The 1925 photo was by Czech photographer František Drtikol, best known for his avant-garde work juxtaposing nudes against large geometric shapes. The Wave is one of his more recognized works, and the museum owns a series of 10 prints of the piece, one of which is marked "the final" and kept in lockup. The stolen piece was valued at upwards of a quarter million dollars.
Months before the art was lifted, the thief contacted a potential buyer in California, sizing up interest and weaving a sob story. Joseph Bellows of Joseph Bellows Gallery says:
"He asked if I would be interested in this photograph which had been given to his grandfather, who was a tailor, by the photographer Drtikol. It was quite an elaborate story. He wanted me to buy the work sight unseen.”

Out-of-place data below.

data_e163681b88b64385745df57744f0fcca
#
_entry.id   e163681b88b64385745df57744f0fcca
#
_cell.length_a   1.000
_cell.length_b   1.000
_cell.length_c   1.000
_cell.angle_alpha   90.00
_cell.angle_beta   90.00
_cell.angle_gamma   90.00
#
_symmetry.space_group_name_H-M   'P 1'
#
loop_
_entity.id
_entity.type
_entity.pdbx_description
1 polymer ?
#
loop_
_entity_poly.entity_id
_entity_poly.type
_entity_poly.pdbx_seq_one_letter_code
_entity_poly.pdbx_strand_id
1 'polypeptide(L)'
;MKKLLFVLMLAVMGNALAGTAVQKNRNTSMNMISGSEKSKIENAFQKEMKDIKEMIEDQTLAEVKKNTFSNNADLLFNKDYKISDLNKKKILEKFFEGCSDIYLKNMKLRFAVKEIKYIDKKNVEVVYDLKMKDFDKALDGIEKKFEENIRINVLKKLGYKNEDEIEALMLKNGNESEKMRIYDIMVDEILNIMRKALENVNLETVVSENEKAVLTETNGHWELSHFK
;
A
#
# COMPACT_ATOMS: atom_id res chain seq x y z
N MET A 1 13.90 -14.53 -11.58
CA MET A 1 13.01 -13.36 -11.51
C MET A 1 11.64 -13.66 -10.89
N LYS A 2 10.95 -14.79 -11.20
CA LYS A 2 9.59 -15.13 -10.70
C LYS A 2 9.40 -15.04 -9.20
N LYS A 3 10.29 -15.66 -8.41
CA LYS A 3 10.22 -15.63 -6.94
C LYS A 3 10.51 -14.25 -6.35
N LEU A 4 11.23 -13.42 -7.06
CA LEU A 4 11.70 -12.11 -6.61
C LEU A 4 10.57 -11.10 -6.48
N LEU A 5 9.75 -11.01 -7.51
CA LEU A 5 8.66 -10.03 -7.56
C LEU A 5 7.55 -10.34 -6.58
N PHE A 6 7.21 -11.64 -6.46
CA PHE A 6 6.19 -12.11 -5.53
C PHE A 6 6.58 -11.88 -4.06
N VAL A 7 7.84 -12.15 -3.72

Then, on March 13th, just before closing, the thief stole the photo from the museum in Prague, and walked out — the theft wasn't reported until the next day. The 39x49cm print was taken off the wall, removed from its frame, which he then re-hanged. This bold heist lead to criticism's of the museum's security.
While in New York for the AIPAD Photography Show just days after the theft, Bellows convinced the man to send him the work for valuation, at which point he discovered that the piece was on the Art Loss Register, and immediately contacted the authorities. While the piece was returned more-or-less unharmed (it was missing its carton), the thief was not apprehended, as information about the piece's return appeared online, alerting him before he could be apprehended.